“The church continues a rich tradition of artistic expression that dates to the earliest Christian communities,” said Father Mulvany. “This tradition has consistently contributed to the cultivation of the faith, the beautification of worship spaces and the fostering of a sense of unity among believers.”

“Artists have the ability to create art that is relevant to contemporary culture while maintaining a connection to the timeless teachings of the church,” he added. “This dynamic combination helps bridge the gap between the ancient and modern, making the Gospel message accessible to people of all ages.”

Giving the best

The blessing and dedication of “Creation” took place just before the Mass held Sept. 17. Both Father Volz and Father Mulvany led prayers and blessed the mosaic with holy water and incense. The Dobskis were also given the opportunity to bless the artwork.

Marilyn Dobski, along with her husband Tom, blesses the mosaic with incense and holy water as part of the dedication ceremony before Mass on Sept. 17. LEAVEN PHOTO BY JAY SOLDNER

Marilyn couldn’t have been happier with the end result of their philanthropy.

“It’s gorgeous, absolutely,” she said. “You have to get close up to it to actually see the 48,000 pieces of glass that make up the mosaic. . . . It’s such a tremendous project.”

Among the earliest Christian artwork to be discovered are mosaics in the church of Santa Costanza in Rome, built in approximately 320. The oldest surviving Christian church frescoes are in the baptistry of the converted house-church, painted about the year 232, at Dura-Europos in Syria.

“We want to give the best to God, especially in our churches,” said Father Volz. “God is housed [in the Blessed Sacrament] in our churches. We give glory to God, giving the best to the best . . . mosaics, especially. They won’t fade and hopefully won’t fall apart. It’s symbolic of that eternal glance toward God.”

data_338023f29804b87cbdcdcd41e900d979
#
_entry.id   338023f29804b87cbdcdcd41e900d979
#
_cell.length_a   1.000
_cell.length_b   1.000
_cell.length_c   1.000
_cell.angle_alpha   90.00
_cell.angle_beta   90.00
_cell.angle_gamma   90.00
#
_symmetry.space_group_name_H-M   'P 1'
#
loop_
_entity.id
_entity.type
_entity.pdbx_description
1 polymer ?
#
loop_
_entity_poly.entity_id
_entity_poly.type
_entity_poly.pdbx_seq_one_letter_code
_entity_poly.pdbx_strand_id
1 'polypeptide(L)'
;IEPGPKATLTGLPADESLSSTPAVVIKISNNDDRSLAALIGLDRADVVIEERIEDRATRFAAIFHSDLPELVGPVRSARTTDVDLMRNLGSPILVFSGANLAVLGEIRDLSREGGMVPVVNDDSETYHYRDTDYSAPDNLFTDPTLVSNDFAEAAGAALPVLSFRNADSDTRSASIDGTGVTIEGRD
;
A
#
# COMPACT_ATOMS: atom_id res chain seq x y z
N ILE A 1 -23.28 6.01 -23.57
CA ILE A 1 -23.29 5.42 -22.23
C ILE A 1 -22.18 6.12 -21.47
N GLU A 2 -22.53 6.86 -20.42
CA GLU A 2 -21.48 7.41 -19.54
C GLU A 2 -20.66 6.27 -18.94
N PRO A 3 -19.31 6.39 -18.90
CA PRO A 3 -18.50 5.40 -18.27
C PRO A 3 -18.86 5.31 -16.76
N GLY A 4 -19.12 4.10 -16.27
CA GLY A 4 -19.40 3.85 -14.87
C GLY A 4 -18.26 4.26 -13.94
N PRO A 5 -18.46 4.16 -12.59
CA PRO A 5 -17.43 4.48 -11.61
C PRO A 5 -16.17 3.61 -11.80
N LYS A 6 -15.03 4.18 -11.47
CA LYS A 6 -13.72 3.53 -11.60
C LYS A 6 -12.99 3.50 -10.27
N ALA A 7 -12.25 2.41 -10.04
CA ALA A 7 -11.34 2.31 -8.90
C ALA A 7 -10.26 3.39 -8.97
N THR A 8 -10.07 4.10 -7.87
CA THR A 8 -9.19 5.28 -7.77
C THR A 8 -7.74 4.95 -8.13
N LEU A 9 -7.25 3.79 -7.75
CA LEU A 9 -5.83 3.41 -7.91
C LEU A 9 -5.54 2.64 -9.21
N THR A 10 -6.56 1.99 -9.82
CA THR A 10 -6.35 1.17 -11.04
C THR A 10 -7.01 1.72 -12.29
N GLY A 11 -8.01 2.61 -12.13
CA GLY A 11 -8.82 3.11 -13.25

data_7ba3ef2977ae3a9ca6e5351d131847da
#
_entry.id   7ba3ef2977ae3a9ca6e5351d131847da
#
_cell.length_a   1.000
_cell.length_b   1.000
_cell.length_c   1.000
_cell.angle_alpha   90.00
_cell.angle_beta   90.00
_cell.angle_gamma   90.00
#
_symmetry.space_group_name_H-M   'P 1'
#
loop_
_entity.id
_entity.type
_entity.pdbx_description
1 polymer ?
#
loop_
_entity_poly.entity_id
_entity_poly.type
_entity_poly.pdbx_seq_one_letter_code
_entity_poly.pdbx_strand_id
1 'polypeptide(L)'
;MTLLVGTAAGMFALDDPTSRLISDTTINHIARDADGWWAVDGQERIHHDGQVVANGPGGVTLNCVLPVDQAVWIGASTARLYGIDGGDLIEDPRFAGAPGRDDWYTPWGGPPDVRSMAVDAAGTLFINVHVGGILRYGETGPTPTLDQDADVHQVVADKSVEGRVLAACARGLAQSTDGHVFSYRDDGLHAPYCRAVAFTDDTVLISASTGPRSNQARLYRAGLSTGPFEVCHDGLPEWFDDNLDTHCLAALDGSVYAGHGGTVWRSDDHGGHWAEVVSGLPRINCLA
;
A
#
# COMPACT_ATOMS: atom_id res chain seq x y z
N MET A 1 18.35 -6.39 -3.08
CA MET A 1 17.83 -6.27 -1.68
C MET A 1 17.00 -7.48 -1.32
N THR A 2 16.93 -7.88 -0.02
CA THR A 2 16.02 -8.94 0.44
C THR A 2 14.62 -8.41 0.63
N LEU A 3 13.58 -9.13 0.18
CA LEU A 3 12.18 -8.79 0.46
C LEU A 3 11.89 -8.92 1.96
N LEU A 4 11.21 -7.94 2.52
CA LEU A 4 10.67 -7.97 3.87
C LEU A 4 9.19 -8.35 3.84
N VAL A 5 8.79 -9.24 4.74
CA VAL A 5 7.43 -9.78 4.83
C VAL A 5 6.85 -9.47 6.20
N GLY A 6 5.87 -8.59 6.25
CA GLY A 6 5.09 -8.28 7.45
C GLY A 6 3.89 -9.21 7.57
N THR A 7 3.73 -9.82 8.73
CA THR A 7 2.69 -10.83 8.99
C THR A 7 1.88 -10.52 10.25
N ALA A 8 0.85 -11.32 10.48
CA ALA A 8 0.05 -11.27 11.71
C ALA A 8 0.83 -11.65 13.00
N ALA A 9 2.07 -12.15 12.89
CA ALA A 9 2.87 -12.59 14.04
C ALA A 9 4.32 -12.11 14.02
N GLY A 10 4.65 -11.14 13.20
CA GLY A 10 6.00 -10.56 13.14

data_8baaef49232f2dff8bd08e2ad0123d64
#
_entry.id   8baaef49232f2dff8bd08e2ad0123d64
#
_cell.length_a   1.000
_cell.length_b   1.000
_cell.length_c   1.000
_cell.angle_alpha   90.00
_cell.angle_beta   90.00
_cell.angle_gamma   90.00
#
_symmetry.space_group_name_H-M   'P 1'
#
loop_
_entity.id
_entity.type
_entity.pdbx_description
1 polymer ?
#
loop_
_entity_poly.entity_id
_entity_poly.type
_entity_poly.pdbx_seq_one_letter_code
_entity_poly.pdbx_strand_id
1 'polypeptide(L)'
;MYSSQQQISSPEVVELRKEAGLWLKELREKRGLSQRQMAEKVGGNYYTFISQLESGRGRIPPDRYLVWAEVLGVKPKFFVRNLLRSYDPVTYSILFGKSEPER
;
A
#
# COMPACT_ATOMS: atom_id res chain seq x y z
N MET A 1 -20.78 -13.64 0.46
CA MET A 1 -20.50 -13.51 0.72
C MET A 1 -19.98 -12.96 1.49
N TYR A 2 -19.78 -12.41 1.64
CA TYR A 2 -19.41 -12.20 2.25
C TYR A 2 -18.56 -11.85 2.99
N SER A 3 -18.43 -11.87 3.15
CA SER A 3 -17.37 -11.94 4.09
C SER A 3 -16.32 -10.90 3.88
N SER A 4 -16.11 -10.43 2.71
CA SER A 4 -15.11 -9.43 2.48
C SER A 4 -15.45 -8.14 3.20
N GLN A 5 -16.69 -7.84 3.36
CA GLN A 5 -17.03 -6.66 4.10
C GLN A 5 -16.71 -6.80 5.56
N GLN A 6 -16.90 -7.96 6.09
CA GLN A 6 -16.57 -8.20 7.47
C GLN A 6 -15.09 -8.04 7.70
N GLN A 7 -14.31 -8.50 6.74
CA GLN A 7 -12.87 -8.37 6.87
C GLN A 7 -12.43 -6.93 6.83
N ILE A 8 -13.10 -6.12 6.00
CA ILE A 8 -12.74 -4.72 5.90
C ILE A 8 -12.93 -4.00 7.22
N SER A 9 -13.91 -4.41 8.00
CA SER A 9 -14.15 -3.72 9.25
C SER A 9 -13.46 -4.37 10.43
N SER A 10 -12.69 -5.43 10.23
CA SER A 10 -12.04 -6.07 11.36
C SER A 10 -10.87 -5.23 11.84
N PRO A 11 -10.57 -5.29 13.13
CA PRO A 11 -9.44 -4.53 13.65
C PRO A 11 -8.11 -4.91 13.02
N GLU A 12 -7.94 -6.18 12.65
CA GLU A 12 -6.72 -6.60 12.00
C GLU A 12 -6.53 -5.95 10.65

During this year of Eucharistic Revival, Corpus Christi Parish will host tours of the church and campus religious art. Tours will be offered on the first Wednesday of the month at 9 a.m. and on the first Saturday of the month following the 4 p.m. Mass.

About the author

Joe Bollig

Joe has been with The Leaven since 1993. He has a bachelor’s degree in communications and a master’s degree in journalism. Before entering print journalism he worked in commercial radio. He has worked for the St. Joseph (Mo.) News-Press and Sun Publications in Overland Park. During his journalistic career he has covered beats including police, fire, business, features, general assignment and religion. While at The Leaven he has been a writer, photographer and videographer. He has won or shared several Catholic Press Association awards, as well as Archbishop Edward T. O’Meara awards for mission coverage. He graduated with a certification in catechesis from a two-year distance learning program offered by the Maryvale Institute for Catechesis, Theology, Philosophy and Religious Education at Old Oscott, Great Barr, in Birmingham, England.

Leave a Comment